ASCP Skin Deep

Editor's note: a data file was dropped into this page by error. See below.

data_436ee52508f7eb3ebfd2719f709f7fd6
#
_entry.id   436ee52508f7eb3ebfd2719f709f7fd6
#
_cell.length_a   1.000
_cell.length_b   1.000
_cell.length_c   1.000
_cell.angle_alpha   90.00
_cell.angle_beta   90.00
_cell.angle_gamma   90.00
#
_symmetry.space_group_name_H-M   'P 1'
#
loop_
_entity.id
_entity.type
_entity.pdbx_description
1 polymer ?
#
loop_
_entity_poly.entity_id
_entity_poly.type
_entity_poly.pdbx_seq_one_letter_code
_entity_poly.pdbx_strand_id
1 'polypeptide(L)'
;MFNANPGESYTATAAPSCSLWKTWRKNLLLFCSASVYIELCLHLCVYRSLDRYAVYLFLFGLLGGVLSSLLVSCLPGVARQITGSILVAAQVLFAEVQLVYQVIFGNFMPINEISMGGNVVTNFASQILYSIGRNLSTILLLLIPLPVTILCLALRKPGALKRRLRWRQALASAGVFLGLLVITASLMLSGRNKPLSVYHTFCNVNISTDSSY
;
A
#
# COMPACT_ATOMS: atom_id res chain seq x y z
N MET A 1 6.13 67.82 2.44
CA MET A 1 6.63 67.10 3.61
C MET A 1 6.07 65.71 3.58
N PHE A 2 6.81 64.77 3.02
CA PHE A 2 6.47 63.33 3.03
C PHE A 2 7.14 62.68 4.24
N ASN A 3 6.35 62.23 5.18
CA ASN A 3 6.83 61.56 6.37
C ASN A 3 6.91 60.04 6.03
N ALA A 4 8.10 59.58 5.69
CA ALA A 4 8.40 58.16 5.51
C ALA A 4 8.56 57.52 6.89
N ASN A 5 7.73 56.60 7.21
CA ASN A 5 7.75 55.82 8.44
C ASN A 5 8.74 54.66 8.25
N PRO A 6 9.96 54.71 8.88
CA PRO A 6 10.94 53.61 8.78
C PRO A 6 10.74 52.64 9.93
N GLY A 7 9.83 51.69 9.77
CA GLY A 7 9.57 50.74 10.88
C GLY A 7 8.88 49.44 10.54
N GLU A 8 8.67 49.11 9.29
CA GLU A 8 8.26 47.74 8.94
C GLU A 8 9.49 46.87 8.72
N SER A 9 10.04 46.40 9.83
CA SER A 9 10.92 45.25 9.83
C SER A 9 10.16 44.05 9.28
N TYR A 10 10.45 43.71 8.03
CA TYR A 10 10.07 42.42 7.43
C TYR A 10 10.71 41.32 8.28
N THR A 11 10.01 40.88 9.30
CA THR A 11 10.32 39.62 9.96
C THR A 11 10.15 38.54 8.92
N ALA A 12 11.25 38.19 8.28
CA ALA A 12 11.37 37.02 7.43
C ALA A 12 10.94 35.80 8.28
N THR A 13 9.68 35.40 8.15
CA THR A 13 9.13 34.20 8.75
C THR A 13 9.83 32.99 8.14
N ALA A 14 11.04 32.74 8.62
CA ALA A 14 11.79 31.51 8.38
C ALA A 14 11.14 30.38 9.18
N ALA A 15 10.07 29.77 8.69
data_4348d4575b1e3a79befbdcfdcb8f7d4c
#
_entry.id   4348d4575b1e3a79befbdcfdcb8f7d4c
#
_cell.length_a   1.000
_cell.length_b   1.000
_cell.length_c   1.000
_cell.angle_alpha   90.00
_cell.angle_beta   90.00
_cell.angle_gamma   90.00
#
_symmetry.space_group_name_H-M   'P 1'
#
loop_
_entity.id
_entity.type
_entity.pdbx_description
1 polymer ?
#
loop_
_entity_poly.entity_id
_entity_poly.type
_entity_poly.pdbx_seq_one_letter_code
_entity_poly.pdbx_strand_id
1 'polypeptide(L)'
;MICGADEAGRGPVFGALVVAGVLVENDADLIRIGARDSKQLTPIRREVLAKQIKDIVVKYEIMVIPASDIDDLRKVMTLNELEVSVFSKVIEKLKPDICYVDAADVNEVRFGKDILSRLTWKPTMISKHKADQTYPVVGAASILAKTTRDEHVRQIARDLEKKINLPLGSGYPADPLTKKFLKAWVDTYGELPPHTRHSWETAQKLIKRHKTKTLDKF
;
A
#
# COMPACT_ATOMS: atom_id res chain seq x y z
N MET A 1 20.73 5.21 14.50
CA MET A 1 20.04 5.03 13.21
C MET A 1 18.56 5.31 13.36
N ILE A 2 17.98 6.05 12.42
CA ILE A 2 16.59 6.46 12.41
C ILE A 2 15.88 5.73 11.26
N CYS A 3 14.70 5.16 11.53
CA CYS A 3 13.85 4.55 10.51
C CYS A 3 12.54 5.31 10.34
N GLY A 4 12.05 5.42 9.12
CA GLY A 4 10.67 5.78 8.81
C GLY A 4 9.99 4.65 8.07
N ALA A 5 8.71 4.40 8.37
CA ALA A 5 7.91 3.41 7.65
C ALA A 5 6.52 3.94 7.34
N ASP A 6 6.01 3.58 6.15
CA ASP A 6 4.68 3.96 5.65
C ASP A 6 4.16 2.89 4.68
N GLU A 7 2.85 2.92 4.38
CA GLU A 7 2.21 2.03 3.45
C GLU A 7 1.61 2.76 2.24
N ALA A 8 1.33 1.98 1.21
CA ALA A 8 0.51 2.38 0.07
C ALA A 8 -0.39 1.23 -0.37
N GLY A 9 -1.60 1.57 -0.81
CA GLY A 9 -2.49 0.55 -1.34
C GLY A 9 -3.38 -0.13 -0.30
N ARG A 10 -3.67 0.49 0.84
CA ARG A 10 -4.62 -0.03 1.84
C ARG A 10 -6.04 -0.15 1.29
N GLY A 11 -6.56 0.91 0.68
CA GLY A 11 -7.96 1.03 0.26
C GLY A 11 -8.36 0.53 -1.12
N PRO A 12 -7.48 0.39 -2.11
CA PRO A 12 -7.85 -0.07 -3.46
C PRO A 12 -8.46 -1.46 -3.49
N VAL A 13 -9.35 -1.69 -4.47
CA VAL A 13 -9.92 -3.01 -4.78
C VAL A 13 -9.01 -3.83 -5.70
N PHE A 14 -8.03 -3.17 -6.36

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44 march/april 2018 expertadvice INGREDIENTS Less is More When it comes to peptides, fewer may be better by Danné Montague-King Peptide is a huge buzzword today, with some companies basing their entire line on fancy peptide serums or creams. There are literally hundreds of peptides and many categories, both biologically natural and synthetic, and guess what? Skin cells do not know the difference. THE WORKER BEES Peptides fall into three basic categories: 1. Short: Two amino acids with one peptide bond 2. Medium: Tripeptides or tera peptide, most common in skin products 3. Long: Polypeptide chains Peptides are worker bees in helping to assemble and construct protein building blocks. They are also the conveyor belt in the collagen factory—the fibroblast cell that carries the amino acid components from the front door of the factory on the conveyor belts (peptides), after which other components are added, and finally to the loading dock, which are then thrust out into the matrix as new, teenage collagen fibers. On their own, peptides are not a primary source of power— they're more of a precursor to other complex molecular actions. There has not been much research on peptides specifically for skin care (outside of the companies that create products based on peptides). Some peptides appear to help other ingredients react in the cell structures of skin more efficiently. Clients seem to be attracted to anything with the word "peptide" on it, but the truth is many ingredients naturally contain peptides— vitamin C, retinoids, and other coenzymes—so adding expensive peptides may be superfluous.

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